Quantum gravity Vs unimodular quantum gravity
Strong gravity tests indicate that general relativity is a very accurate description of the classical dynamics of spacetime even at extreme regimes. Yet, the same dynamics can be described by "alternative" versions of general relativity such as unimodular gravity. In the quest for a quantum theory of the gravitational field, it is unclear if the quantization of such classically equivalent theories leads to the same physical predictions. In this talk, I will report on some recent results regarding this issue in the framework of continuum and perturbative quantum field theory.
The effective action of superrotation modes
Asymptotically flat spacetimes are invariant under an infinitedimensional symmetry group comprised of superrotations and supertranslations. These symmetries are spontaneously broken, leading to an infinite degeneracy of gravitational vacua in asymptotically flat spacetimes. Starting from an analysis of fourdimensional asymptotically flat gravity in first order formulation, I will describe how superrotation parametrization modes labelling distinct superrotation vacua are governed by an Alekseev–Shatashvili action on the celestial sphere.
Emergent cosmology from tensorial group field theories for quantum gravity
We introduce the basic elements of tensorial group field theories (TGFTs) for quantum gravity, emphasizing how they encode quantum geometry and their relation with canonical loop quantum gravity and spin foam models. Next, we discuss briefly the issue of continuum limit and how it could be understood in this framework.
Quadratic Gravity
An extension of general relativity (GR) obtained by adding local quadratic terms to the action will be considered. Such theory can be a viable UV completion of GR. The additional terms soften gravity above a certain energy scale and render gravity renormalizable. The presence of 4 derivatives implies via the Ostrogradsky theorem that the classical Hamiltonian is unbounded from below.
Evolving quantum state for black holes
A fundamental problem of quantum gravity is to understand the quantum evolution of black holes. While aspects of their evolution are understood asymptotically, a more detailed description of their evolving wavefunction can be provided. This gives a possible foundation for studying effects that unitarize this evolution, which in turn may provide important clues regarding the quantum nature of gravity.
Nonlocal cosmological models from infrared quantum gravity effects
The issue of whether quantum effects can affect gravity at cosmological distances still lacks a fundamental understanding, but there are indications of a nontrivial gravitational infrared dynamics. This possibility is appealing for building alternatives to the standard cosmological model and explaining the accelerated expansion of the Universe. In this talk I will discuss some large scale modifications of general relativity due to nonlocal terms, which are assumed to arise at the level of quantum effective action.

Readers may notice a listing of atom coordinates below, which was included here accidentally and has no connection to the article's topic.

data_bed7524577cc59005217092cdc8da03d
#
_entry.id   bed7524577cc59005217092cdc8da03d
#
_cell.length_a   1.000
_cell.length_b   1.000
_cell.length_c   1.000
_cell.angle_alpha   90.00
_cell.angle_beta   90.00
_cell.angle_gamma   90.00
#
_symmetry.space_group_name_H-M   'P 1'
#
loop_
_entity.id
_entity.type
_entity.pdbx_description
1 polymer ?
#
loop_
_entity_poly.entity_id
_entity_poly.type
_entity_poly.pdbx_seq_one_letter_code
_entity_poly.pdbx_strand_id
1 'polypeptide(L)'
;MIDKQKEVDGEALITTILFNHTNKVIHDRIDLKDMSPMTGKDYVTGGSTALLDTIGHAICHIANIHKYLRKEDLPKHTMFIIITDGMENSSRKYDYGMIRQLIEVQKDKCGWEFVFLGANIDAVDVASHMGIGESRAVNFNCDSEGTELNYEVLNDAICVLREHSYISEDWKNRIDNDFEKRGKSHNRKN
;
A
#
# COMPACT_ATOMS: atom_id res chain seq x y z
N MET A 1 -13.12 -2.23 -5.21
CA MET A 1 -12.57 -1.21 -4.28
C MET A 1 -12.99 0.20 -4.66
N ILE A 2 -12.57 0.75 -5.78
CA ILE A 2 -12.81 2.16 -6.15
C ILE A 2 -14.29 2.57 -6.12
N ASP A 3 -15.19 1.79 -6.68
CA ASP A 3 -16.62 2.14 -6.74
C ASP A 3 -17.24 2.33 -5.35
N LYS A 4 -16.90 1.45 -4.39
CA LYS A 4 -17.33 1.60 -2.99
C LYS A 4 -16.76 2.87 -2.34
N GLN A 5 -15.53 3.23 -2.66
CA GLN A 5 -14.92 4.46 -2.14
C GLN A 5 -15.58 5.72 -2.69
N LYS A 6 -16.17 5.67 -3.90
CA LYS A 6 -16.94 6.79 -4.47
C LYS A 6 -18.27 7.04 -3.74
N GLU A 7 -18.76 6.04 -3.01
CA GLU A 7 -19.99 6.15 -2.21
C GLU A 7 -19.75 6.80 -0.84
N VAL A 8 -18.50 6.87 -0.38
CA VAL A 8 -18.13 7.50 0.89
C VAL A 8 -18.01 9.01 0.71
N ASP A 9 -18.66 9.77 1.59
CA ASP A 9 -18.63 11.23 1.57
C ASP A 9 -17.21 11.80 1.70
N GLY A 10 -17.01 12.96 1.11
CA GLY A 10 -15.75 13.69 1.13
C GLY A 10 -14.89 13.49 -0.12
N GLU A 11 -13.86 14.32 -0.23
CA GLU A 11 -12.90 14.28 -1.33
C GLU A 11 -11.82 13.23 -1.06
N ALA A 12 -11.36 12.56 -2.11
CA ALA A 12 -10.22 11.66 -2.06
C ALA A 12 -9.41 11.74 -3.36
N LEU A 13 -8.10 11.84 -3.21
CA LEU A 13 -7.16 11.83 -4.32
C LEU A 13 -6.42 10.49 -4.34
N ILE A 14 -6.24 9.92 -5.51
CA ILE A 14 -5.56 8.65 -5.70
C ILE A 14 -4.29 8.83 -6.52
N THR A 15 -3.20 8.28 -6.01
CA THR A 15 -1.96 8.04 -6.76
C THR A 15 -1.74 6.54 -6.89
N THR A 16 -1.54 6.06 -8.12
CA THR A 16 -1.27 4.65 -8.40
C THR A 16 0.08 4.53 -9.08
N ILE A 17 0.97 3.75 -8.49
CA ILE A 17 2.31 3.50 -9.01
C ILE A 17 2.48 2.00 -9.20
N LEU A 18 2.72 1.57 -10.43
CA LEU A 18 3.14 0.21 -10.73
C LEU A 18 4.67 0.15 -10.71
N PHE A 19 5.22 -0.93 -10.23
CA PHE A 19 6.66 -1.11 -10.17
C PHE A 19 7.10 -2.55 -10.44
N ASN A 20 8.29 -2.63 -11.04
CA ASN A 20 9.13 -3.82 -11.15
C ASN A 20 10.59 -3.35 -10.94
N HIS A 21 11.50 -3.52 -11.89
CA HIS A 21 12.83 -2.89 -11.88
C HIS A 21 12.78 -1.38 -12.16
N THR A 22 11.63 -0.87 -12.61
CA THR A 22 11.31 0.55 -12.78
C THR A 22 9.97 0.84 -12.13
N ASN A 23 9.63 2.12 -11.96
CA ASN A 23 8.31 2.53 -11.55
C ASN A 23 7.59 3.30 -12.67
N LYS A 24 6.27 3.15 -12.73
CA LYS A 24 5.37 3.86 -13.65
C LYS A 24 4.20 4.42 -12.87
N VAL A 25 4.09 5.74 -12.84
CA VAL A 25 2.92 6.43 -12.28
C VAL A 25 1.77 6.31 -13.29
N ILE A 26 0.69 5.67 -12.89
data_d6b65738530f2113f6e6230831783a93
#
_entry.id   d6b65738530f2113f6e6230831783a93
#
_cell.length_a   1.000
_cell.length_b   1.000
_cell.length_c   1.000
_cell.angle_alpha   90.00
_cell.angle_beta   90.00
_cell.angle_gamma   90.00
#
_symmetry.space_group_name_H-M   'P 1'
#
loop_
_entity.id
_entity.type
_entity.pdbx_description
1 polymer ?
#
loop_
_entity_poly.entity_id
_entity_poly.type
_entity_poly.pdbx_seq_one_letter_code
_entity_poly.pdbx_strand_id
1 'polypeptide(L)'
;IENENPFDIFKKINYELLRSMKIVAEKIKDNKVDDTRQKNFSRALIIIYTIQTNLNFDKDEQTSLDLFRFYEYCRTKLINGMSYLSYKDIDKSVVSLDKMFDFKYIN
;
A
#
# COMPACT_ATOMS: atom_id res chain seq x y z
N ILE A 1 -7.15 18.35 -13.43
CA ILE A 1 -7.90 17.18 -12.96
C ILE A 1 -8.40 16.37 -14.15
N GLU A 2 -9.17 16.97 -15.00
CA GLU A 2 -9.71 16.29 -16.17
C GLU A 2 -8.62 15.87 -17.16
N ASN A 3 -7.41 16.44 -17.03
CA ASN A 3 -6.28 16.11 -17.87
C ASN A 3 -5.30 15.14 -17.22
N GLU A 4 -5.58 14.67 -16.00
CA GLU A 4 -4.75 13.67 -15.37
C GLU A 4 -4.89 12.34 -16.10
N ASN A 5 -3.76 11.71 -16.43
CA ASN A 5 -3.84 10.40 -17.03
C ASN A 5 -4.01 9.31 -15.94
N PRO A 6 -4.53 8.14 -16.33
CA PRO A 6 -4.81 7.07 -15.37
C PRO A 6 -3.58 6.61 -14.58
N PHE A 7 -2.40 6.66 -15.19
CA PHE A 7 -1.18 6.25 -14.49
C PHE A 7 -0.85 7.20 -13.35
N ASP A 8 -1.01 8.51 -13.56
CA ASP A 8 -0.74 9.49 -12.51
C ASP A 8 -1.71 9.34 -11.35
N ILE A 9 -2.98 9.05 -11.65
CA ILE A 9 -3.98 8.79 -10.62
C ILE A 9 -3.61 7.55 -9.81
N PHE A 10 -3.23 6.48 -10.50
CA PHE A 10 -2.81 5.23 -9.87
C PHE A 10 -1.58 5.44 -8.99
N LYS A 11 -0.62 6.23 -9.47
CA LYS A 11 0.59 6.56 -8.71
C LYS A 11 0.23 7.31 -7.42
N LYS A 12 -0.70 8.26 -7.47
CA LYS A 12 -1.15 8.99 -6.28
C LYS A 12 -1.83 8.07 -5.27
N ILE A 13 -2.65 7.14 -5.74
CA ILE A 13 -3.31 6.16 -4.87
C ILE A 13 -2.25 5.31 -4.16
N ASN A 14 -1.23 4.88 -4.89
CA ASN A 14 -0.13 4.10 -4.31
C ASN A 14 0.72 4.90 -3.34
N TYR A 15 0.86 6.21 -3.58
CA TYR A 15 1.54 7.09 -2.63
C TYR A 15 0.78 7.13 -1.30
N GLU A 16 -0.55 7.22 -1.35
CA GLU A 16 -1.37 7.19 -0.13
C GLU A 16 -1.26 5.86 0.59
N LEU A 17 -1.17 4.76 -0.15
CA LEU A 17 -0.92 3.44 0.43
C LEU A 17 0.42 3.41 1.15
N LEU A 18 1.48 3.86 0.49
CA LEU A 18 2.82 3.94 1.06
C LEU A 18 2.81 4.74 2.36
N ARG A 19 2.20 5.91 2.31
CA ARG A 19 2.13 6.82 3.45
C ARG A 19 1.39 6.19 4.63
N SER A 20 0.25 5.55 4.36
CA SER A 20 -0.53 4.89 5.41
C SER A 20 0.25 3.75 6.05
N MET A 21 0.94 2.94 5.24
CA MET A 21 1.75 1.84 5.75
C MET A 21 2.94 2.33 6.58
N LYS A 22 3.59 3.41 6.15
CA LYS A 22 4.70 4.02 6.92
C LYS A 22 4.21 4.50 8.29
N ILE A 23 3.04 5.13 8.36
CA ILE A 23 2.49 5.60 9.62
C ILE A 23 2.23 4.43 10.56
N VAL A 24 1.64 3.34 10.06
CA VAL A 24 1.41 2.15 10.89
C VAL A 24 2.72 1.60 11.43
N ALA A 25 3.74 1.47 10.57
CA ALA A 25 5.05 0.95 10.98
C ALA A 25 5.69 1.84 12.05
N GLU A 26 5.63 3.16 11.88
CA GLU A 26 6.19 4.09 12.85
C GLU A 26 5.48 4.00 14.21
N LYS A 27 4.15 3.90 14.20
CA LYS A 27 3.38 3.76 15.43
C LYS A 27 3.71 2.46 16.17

Matterdriven phase transition in lattice quantum gravity
The model of Causal Dynamical Triangulations (CDT) is a backgroundindependent and diffeomorphisminvariant approach to quantum gravity,
Getting hot without accelerating: vacuum thermal effects from conformal quantum mechanics
In this talk I will discuss how the generators of radial conformal symmetries in Minkowski spacetime are related to the generators of time evolution in conformal quantum mechanics. Within this correspondence I will show that in conformal quantum mechanics the state corresponding to the inertial vacuum for a conformally invariant field in Minkowski spacetime has the structure of a thermofield double. The latter is built from a bipartite "vacuum state" corresponding to the ground state of the generators of hyperbolic time evolution, which cover only a portion of the time domain.
Underground tests of Quantum Mechanics: Gravityrelated and CSL wave function collapse models
We are experimentally investigating possible departures from the standard quantum mechanics’ predictions at the Gran Sasso underground laboratory in Italy. In particular, with radiation detectors we are searching signals predicted by the collapse models (spontaneous emission of radiation) which were proposed to solve the “measurement problem” in quantum physics and signals coming from a possible violation of the Pauli Exclusion Principle.
Debate on Asymptotically Safe Quantum Gravity

John Donoghue University of Massachusetts Amherst

Roberto Percacci SISSA Scuola Internazionale Superiore di Studi Avanzati
Asymptotically safe gravity is one of the most conservative approaches to quantum gravity. It relies on the framework of quantum field theory and the Wilsonian renormalization group. Recently, questions and open issues have been discussed both within and outside its community.